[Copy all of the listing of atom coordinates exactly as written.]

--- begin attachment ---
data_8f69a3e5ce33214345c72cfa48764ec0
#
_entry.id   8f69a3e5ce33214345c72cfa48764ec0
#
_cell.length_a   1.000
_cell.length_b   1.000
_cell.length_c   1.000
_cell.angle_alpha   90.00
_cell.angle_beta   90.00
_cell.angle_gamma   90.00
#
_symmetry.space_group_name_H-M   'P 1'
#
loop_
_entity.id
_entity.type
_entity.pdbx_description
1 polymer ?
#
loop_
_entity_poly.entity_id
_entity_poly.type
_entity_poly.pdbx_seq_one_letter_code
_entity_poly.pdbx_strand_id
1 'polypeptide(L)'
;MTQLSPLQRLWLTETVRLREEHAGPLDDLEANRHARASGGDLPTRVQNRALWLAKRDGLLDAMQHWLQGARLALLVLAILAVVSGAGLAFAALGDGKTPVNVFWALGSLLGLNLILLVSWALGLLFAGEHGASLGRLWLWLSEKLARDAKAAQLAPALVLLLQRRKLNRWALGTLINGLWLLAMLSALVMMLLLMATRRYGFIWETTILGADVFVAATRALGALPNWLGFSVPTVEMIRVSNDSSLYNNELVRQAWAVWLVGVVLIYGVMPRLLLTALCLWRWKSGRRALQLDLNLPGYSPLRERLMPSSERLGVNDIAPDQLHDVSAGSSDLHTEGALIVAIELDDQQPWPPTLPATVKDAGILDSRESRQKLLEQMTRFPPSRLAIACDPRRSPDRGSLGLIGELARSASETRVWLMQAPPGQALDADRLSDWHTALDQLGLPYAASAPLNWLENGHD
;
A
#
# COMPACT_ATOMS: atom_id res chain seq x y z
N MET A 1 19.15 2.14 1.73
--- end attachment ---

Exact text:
data_8f69a3e5ce33214345c72cfa48764ec0
#
_entry.id   8f69a3e5ce33214345c72cfa48764ec0
#
_cell.length_a   1.000
_cell.length_b   1.000
_cell.length_c   1.000
_cell.angle_alpha   90.00
_cell.angle_beta   90.00
_cell.angle_gamma   90.00
#
_symmetry.space_group_name_H-M   'P 1'
#
loop_
_entity.id
_entity.type
_entity.pdbx_description
1 polymer ?
#
loop_
_entity_poly.entity_id
_entity_poly.type
_entity_poly.pdbx_seq_one_letter_code
_entity_poly.pdbx_strand_id
1 'polypeptide(L)'
;MTQLSPLQRLWLTETVRLREEHAGPLDDLEANRHARASGGDLPTRVQNRALWLAKRDGLLDAMQHWLQGARLALLVLAILAVVSGAGLAFAALGDGKTPVNVFWALGSLLGLNLILLVSWALGLLFAGEHGASLGRLWLWLSEKLARDAKAAQLAPALVLLLQRRKLNRWALGTLINGLWLLAMLSALVMMLLLMATRRYGFIWETTILGADVFVAATRALGALPNWLGFSVPTVEMIRVSNDSSLYNNELVRQAWAVWLVGVVLIYGVMPRLLLTALCLWRWKSGRRALQLDLNLPGYSPLRERLMPSSERLGVNDIAPDQLHDVSAGSSDLHTEGALIVAIELDDQQPWPPTLPATVKDAGILDSRESRQKLLEQMTRFPPSRLAIACDPRRSPDRGSLGLIGELARSASETRVWLMQAPPGQALDADRLSDWHTALDQLGLPYAASAPLNWLENGHD
;
A
#
# COMPACT_ATOMS: atom_id res chain seq x y z
N MET A 1 19.15 2.14 1.73